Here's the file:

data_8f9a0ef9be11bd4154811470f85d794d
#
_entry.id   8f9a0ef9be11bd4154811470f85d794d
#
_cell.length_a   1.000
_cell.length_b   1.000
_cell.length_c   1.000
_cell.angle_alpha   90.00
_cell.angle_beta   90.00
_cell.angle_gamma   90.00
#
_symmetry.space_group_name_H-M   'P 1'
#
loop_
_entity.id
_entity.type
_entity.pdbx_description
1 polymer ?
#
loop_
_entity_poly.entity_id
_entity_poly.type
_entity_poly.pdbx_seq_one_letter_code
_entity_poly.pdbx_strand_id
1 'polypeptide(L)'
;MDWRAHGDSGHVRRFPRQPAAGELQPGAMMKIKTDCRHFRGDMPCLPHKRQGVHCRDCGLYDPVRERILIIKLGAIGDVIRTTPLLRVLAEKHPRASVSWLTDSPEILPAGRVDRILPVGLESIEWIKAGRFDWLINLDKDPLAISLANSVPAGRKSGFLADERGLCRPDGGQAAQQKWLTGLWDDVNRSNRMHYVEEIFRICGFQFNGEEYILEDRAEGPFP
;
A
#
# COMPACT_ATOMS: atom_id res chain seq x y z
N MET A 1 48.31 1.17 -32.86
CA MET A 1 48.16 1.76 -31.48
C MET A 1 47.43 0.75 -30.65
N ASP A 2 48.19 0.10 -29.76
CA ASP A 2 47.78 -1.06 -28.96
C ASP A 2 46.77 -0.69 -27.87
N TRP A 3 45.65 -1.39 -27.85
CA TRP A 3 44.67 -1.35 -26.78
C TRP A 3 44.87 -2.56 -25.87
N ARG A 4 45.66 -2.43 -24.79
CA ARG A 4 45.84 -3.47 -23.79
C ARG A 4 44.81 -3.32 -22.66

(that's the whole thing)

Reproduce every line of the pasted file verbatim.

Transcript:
data_8f9a0ef9be11bd4154811470f85d794d
#
_entry.id   8f9a0ef9be11bd4154811470f85d794d
#
_cell.length_a   1.000
_cell.length_b   1.000
_cell.length_c   1.000
_cell.angle_alpha   90.00
_cell.angle_beta   90.00
_cell.angle_gamma   90.00
#
_symmetry.space_group_name_H-M   'P 1'
#
loop_
_entity.id
_entity.type
_entity.pdbx_description
1 polymer ?
#
loop_
_entity_poly.entity_id
_entity_poly.type
_entity_poly.pdbx_seq_one_letter_code
_entity_poly.pdbx_strand_id
1 'polypeptide(L)'
;MDWRAHGDSGHVRRFPRQPAAGELQPGAMMKIKTDCRHFRGDMPCLPHKRQGVHCRDCGLYDPVRERILIIKLGAIGDVIRTTPLLRVLAEKHPRASVSWLTDSPEILPAGRVDRILPVGLESIEWIKAGRFDWLINLDKDPLAISLANSVPAGRKSGFLADERGLCRPDGGQAAQQKWLTGLWDDVNRSNRMHYVEEIFRICGFQFNGEEYILEDRAEGPFP
;
A
#
# COMPACT_ATOMS: atom_id res chain seq x y z
N MET A 1 48.31 1.17 -32.86
CA MET A 1 48.16 1.76 -31.48
C MET A 1 47.43 0.75 -30.65
N ASP A 2 48.19 0.10 -29.76
CA ASP A 2 47.78 -1.06 -28.96
C ASP A 2 46.77 -0.69 -27.87
N TRP A 3 45.65 -1.39 -27.85
CA TRP A 3 44.67 -1.35 -26.78
C TRP A 3 44.87 -2.56 -25.87
N ARG A 4 45.66 -2.43 -24.79
CA ARG A 4 45.84 -3.47 -23.79
C ARG A 4 44.81 -3.32 -22.66